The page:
Today, the script is used for religious and Malay cultural administration in Terengganu, Kelantan, Kedah, Perlis and Johor. Various efforts were in place to revive the Jawi script in Malaysia and Brunei due to its important role in the Malay and Islamic spheres. Jawi scripts are also seen at the rear of Malaysian ringgit and Brunei dollar banknotes. The Malays in Pattani still use Jawi today for the same reasons.
Indonesia, having multiple regional/native languages, uses the Indonesian language in general. Nonetheless, the Jawi script does enjoy a regional status in Malay dominated areas in Indonesia such as Riau, Riau archipelago, Aceh, or Kalimantan (example the Banjar language). This is partially due to the fact that regional/native languages are compulsory studies in the basic education curriculum of each region (examples include Javanese for Javanese region, Sundanese for Sundanese region, Madurese for Maduranese region, and jawi for Malay region). Today Jawi script is widely used in Riau and Riau Island province, where road signs and government buildings signs are written in this script. It is still widely used in traditional religious school across Java, however, in the form of Pegon script, a variant of it, and is not used in common writing when the Latin alphabet and in some cases the Javanese script.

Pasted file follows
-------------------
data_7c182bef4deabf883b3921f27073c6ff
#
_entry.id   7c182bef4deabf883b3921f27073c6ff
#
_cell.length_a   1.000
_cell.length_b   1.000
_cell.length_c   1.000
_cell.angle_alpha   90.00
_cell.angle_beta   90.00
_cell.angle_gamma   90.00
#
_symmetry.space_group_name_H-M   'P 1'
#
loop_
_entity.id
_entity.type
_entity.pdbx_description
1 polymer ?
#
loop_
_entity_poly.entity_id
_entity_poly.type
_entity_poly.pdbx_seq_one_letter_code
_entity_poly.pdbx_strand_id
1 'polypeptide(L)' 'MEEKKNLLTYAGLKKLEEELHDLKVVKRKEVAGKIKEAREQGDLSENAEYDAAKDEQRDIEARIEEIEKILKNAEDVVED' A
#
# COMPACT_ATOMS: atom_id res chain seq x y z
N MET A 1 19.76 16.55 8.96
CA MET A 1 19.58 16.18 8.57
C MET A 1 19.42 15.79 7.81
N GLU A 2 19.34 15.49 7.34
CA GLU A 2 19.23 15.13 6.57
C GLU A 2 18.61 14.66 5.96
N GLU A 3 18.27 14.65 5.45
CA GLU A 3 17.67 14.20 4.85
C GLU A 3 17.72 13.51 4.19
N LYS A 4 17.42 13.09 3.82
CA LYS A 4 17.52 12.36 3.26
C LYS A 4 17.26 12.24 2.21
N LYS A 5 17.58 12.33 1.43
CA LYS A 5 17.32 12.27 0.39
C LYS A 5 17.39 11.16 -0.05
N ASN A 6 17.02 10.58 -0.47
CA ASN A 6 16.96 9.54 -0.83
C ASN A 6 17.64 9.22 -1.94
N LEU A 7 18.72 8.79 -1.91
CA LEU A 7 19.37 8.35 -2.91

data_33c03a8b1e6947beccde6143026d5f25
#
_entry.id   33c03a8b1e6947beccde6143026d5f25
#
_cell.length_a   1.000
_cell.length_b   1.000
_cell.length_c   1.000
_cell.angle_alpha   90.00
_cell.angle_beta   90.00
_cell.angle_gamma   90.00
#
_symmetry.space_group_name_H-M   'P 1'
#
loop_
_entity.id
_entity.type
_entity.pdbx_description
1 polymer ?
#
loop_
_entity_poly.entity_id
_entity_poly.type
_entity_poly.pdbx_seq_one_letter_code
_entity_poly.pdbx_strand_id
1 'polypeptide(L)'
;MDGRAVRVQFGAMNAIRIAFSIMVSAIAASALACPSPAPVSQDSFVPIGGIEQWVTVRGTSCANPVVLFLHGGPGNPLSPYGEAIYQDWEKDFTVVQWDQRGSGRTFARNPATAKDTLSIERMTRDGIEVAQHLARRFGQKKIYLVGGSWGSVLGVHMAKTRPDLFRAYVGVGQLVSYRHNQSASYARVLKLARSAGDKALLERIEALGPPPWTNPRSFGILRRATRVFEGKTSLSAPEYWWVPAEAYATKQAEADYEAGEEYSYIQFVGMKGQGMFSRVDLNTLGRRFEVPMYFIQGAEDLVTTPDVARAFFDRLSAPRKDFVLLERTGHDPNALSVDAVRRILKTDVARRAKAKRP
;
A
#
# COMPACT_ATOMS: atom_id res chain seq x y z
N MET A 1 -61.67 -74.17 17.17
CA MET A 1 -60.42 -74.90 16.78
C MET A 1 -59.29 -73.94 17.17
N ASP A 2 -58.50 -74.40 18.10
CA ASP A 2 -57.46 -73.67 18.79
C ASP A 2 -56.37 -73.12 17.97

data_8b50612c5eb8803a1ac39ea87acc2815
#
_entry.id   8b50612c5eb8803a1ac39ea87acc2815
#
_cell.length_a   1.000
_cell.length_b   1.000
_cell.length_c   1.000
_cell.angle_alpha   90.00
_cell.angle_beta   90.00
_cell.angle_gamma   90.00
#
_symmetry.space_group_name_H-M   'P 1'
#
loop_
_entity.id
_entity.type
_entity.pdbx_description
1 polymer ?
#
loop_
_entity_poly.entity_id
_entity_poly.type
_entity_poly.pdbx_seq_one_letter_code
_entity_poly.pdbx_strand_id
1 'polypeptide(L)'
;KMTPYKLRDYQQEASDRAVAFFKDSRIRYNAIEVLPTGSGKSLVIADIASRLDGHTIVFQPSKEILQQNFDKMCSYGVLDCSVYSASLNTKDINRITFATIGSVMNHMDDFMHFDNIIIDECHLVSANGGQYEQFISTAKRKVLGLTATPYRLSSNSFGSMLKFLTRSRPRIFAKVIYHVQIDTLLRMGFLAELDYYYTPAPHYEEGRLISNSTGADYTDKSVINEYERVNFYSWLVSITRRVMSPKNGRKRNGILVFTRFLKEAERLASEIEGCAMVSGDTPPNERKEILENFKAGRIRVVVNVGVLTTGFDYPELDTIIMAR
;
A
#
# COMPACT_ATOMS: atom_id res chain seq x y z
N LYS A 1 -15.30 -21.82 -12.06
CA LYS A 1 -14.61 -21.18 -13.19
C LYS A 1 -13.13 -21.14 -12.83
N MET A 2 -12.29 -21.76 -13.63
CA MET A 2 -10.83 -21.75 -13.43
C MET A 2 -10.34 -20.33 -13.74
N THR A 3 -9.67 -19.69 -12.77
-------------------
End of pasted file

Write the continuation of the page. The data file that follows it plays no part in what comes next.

|Character||Isolated||Initial||Medial||Final||Sound represented||Rumi equivalent||Name||Unicode|
|ق||ق||قـ||ـقـ||ـق||/ʔ/ and /q/||q||qaf||0642|
|ك / ک||ك / ک||کـ||ـکـ||ـك / ـک||/k/||k||kaf||0643 / 06A9|
|ڬ / ݢ||ڬ / ݢ||ڬـ||ـڬـ||ـڬ / ـݢ||/ɡ/||g||ga||06AC / 0762|
|و||و||ـو||/w/ and /u, o, ɔ/||w and u, o||wau||0648|
|ي||ي||يـ||ـيـ||ـي||/j/ and /i, e, ɛ/||y and i, e||ya||064A|
|أ||أ||ـأ||/ʔ, a, u/||a, u||alif with hamzah above||0623|
|إ||إ||ـإ||/ʔ, i/||i||alif with hamzah below||0625|
|ئ||ئ||ئـ||ـئـ||ـئ||/ʔ/||-||ye with hamzah above||0626|
- Letters with no initial and middle forms adopt the isolated form, because they cannot be joined with other letter (ا, د, ذ, ر, ز, و, ۏ, ء)
- The letter hamzah is only present in isolated form in the Malay language.
Modern Jawi Spelling is based on the Daftar Kata Bahasa Melayu (DKBM): Rumi-Sebutan-Jawi dictionary. Older texts may use different spellings for some words. Nonetheless, even different modern sources may use different spelling conventions; they may differ especially in the usage of the mater lectionis (alif "ا", wau "و" and ya "ي") and the hamzah "ء", as well as in the spelling of vowels and consonant clusters in loanwords from English. One source tends to use the following conventions; there are numerous exceptions to them nonetheless.